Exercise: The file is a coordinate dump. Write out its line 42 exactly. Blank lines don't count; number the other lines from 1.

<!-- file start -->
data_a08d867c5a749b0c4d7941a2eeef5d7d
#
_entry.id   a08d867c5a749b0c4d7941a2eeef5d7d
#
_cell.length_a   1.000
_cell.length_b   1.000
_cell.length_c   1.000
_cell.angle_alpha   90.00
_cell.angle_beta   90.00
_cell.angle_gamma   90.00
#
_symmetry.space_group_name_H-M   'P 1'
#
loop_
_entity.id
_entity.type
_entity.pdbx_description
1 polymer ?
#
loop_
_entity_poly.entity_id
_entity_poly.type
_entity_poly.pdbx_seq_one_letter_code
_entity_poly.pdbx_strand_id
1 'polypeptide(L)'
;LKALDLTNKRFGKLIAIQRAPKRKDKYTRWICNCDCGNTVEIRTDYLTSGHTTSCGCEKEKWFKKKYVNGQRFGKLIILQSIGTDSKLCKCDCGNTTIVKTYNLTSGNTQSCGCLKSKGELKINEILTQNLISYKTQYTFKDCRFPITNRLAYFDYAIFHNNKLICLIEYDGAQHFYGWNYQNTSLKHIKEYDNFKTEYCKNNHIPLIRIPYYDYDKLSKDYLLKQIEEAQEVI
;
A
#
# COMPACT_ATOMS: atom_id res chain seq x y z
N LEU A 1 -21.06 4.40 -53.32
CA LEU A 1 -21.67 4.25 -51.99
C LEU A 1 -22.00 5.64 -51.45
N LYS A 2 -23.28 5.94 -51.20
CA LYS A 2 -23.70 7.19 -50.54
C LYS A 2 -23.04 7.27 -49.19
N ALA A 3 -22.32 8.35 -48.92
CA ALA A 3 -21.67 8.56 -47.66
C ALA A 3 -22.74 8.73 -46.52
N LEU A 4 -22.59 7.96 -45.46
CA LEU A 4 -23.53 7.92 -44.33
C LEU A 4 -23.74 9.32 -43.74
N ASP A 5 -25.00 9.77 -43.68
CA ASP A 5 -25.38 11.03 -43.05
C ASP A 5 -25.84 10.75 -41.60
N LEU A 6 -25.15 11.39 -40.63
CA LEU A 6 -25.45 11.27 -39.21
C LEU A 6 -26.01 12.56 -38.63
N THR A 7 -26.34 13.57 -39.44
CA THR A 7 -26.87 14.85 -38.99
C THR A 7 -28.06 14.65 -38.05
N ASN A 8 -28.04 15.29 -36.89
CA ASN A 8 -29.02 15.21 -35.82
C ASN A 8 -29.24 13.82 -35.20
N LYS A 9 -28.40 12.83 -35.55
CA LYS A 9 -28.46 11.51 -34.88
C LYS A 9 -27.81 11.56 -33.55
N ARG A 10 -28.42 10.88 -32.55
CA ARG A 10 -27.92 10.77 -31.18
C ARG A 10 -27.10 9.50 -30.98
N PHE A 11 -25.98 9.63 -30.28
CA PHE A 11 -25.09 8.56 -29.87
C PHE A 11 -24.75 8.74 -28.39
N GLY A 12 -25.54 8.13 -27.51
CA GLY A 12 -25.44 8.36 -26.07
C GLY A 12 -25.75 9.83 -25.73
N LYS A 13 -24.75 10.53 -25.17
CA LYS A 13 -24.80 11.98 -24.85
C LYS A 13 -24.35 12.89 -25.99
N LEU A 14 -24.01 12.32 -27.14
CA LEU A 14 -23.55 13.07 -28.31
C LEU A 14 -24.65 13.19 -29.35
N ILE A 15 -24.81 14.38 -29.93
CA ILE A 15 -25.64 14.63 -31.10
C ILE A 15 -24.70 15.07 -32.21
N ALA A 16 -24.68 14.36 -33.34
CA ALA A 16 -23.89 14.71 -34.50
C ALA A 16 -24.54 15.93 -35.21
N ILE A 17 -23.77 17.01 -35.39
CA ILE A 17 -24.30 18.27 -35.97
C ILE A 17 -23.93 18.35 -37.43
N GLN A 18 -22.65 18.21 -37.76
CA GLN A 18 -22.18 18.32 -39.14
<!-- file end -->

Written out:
C LEU A 4 -23.74 9.32 -43.74